Navigate to this URL: https://lambdatest.github.io/sample-todo-app/
Select the first two checkboxes.
Send ‘Yey, Let’s add it to list’ in the textbox with id – sampletodotext.
Select the Add Button and verify whether the text has been added or not.
Further in this Selenium 4 tutorial, we will use the TestNG automation framework for performing Selenium test automation. You can refer to our earlier blogs in case you require a quick recap of the TestNG framework.
We have used the IntelliJ IDE for development and test execution. You could also use the same project on the preferred IDE of your choice e.g. Eclipse for this Selenium 4 tutorial demonstration.
Allow me to take you through the code used above in this Selenium 4 tutorial. The code under @BeforeClass annotation sets the browser capabilities for the Chrome browser. The RemoteWebDriver instance is created and the same is executed on Grid 4 (Hub Address –
The test case (test_ToDo_App()) is implemented under the @Test annotation. Standard Selenium methods (e.g. sendKeys, click, etc.) are applied on the required web elements.
We will execute the same test code on different Grid types – Standalone Selenium Grid, Classical Selenium Grid, and Fully Distributed Selenium Grid.
We know by now in this Selenium 4 tutorial that Grid 4 automatically detects the Selenium drivers you have in the system. It is recommended that either all the executables are in the PATH or in the folder where the Selenium jar file is present.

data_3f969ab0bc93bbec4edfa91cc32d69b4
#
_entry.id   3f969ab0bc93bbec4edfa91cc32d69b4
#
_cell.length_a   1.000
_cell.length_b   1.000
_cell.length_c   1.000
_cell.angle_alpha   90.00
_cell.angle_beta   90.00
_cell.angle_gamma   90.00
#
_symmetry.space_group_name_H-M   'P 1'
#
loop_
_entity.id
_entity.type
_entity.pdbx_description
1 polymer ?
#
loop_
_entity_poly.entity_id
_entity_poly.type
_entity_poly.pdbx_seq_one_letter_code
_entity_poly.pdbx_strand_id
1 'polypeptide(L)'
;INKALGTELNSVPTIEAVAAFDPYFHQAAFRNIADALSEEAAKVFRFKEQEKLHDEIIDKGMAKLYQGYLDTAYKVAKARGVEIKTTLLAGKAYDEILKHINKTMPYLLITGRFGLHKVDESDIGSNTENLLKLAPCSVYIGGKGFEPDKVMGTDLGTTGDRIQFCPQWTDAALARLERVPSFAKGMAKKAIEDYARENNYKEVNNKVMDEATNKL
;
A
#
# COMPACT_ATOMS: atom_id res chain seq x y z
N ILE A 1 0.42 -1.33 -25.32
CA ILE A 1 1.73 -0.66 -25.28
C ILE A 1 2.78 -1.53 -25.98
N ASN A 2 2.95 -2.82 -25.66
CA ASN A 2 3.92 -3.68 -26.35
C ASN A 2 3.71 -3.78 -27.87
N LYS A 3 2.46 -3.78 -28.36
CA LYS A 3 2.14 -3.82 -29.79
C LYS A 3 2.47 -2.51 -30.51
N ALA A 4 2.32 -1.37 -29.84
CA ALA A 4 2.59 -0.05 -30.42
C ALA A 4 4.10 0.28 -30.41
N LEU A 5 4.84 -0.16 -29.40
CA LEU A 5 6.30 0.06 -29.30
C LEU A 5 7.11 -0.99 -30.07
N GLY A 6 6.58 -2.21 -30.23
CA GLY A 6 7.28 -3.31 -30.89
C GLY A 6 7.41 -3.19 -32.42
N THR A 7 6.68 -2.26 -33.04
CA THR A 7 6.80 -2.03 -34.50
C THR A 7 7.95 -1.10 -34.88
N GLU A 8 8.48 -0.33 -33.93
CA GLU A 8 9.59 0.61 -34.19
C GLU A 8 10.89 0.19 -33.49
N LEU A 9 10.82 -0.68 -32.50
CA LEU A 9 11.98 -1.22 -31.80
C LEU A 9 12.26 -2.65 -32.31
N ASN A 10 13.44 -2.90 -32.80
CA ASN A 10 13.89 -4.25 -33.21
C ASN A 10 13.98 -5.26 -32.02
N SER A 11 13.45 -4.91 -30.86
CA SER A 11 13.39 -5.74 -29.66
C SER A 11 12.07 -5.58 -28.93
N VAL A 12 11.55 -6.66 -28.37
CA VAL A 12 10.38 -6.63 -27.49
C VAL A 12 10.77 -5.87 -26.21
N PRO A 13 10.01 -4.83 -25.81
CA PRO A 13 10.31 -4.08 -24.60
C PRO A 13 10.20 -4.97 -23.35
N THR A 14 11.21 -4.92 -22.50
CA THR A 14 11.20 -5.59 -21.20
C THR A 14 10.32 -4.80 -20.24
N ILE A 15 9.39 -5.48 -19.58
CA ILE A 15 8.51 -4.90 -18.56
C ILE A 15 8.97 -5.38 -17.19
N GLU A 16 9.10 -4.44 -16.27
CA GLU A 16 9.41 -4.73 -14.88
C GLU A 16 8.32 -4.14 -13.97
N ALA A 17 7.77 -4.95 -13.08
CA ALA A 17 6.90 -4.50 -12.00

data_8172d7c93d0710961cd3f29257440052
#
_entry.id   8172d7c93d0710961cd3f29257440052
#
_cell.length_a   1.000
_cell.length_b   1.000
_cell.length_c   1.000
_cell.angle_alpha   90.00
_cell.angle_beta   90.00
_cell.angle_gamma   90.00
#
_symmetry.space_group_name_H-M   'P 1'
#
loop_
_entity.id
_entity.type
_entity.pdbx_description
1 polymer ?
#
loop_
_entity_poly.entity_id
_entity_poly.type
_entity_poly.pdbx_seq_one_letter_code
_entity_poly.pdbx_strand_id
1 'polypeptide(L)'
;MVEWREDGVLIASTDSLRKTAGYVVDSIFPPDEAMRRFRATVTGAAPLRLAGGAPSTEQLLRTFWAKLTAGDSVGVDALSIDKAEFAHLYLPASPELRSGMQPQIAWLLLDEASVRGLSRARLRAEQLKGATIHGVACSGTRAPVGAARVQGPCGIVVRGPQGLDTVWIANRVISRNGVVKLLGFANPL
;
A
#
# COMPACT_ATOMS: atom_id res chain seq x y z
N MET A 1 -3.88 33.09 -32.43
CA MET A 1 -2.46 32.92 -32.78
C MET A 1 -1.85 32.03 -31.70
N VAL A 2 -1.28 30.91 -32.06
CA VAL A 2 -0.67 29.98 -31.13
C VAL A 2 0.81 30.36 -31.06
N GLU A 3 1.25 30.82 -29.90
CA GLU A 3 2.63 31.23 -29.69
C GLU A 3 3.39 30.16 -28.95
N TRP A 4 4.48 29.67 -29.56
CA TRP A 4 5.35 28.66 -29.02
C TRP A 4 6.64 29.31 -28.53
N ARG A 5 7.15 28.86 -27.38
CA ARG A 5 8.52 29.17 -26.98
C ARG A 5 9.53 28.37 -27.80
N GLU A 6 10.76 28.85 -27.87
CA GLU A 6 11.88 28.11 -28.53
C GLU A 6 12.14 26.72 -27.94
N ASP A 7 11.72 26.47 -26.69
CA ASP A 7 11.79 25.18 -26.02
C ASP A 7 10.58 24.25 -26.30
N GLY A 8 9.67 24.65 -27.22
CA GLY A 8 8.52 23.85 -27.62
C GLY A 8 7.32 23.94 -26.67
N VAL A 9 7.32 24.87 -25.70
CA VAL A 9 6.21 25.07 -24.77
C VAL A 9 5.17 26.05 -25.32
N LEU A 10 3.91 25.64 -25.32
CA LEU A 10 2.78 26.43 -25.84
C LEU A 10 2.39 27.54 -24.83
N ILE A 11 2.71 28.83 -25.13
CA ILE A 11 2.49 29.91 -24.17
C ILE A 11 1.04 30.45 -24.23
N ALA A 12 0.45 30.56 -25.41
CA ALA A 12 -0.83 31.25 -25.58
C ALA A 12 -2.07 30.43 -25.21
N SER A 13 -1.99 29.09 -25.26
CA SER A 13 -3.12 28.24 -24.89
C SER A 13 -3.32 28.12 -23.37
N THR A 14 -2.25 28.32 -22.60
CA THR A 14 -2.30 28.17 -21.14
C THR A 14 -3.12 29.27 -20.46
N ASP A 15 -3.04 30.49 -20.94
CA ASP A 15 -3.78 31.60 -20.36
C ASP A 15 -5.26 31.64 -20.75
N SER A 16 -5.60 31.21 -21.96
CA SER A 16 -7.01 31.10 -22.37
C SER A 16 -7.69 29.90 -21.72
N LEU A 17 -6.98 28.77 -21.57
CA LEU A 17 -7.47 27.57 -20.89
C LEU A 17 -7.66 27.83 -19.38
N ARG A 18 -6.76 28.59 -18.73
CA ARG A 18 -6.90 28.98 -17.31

Here comes the most important part of the Selenium 4 tutorial which will be essential for successful Selenium test automation.
Standalone Selenium Grid
In the Standalone mode, the Selenium server is running everything in-process. It is invoked by executing the following command on the terminal:
The Grid automatically identifies that the WebDrivers for Chrome and Firefox are present on the system.
The server is listening on
http://localhost:4444/ which is the same address used in the configuration of the Remote WebDriver. Once the test code is executed, the Chrome WebDriver is registered in the Grid.
Check the output of this command: curl http://localhost:4444/status to confirm that a session with Session
ID 01c2215d66abfdaceb8d06c363bbb017 is created.
I hope this Selenium 4 tutorial has helped you understand how to create a session with Grid 4 for Selenium test automation.
‘Hub and Node’ Selenium Grid
This is the classical way of using the Grid for Selenium test automation that consists of two major components – Hub and ‘N’ Nodes. If the Hub and Nodes are running on the same machine, you can start them with the following commands:
(if Hub and Node are running on the same machine)
(if Hub and Node are on different machines)